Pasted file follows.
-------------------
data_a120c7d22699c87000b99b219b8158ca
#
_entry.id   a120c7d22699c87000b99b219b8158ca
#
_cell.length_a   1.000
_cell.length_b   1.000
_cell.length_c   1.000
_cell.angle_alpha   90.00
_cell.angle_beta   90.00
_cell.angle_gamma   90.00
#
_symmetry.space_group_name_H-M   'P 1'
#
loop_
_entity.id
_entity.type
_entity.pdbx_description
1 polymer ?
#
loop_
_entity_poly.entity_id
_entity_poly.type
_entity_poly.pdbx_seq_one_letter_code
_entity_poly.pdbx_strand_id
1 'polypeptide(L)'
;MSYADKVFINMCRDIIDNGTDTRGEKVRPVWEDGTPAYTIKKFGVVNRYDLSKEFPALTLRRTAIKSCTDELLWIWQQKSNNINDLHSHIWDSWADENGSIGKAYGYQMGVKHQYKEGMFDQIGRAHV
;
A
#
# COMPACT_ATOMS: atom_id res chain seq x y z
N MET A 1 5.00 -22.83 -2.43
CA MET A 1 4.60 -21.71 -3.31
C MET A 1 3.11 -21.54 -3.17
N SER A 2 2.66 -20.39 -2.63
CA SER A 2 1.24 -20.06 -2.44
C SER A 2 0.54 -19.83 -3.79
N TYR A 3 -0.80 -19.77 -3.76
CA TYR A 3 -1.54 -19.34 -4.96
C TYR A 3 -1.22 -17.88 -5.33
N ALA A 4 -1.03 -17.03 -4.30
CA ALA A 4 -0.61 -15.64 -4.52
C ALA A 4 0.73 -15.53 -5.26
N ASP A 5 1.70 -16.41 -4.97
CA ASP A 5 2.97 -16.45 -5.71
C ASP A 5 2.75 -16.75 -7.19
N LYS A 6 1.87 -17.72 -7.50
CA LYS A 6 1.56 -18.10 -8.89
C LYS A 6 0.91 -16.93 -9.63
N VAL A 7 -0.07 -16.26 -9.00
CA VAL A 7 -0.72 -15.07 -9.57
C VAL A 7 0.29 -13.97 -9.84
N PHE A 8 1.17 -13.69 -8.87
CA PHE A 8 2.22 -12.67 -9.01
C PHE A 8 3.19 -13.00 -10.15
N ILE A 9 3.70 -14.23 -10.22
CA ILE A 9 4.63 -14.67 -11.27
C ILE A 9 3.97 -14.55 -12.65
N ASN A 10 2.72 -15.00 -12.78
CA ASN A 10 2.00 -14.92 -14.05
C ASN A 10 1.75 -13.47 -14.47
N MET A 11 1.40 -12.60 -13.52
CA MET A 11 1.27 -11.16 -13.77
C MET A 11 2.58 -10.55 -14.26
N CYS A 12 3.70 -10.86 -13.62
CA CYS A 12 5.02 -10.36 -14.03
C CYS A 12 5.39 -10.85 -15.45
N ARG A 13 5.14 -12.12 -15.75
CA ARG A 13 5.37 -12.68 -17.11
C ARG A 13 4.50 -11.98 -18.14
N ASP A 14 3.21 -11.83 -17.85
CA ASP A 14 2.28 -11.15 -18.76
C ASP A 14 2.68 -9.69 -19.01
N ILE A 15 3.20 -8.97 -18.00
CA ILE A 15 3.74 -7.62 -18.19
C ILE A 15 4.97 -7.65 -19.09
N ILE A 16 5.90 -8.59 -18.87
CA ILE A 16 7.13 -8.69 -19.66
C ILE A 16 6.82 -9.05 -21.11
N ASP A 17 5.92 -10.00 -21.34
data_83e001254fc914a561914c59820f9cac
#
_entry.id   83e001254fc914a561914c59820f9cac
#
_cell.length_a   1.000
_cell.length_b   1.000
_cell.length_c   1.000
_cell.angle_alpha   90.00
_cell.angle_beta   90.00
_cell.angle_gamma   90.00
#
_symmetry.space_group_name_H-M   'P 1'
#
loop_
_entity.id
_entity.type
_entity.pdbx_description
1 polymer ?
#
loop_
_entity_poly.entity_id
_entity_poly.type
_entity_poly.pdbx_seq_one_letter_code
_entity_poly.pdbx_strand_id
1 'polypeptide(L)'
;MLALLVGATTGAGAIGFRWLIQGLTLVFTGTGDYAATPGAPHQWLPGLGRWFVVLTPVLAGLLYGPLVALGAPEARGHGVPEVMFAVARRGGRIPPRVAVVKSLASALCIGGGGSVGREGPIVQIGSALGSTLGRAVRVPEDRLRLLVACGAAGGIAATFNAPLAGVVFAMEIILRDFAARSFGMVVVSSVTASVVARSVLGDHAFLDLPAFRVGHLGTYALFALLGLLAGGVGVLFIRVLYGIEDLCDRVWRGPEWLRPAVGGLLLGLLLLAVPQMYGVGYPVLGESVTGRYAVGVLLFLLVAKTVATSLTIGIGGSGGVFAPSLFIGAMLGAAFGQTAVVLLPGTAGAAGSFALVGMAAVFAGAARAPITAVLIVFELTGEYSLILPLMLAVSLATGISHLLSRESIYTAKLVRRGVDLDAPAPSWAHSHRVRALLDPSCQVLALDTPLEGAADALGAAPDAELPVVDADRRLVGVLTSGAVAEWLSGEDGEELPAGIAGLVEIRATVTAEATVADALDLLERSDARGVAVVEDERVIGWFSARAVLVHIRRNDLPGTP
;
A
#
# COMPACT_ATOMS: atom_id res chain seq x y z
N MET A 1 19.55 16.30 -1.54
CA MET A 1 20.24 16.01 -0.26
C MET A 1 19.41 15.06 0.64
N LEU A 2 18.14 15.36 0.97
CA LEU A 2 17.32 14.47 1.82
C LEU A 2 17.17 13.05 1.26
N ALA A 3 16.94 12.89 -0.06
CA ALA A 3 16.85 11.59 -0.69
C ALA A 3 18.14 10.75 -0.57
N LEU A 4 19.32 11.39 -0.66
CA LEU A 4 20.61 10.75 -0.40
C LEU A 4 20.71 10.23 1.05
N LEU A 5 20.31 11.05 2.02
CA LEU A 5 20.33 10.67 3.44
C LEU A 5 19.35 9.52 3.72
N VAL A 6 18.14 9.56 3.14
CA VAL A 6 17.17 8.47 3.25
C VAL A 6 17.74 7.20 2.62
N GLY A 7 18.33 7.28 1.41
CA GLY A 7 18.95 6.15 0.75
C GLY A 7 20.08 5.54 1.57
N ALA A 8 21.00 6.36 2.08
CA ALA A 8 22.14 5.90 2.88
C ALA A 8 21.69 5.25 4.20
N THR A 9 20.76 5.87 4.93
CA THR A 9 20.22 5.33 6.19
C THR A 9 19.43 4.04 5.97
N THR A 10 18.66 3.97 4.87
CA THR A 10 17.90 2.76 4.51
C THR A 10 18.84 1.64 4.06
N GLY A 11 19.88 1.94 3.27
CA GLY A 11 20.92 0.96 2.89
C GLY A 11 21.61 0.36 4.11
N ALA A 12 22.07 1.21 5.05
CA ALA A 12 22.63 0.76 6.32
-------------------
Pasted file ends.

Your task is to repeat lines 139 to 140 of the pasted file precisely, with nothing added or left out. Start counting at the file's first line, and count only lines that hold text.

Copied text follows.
C THR A 10 18.84 1.64 4.06
N GLY A 11 19.88 1.94 3.27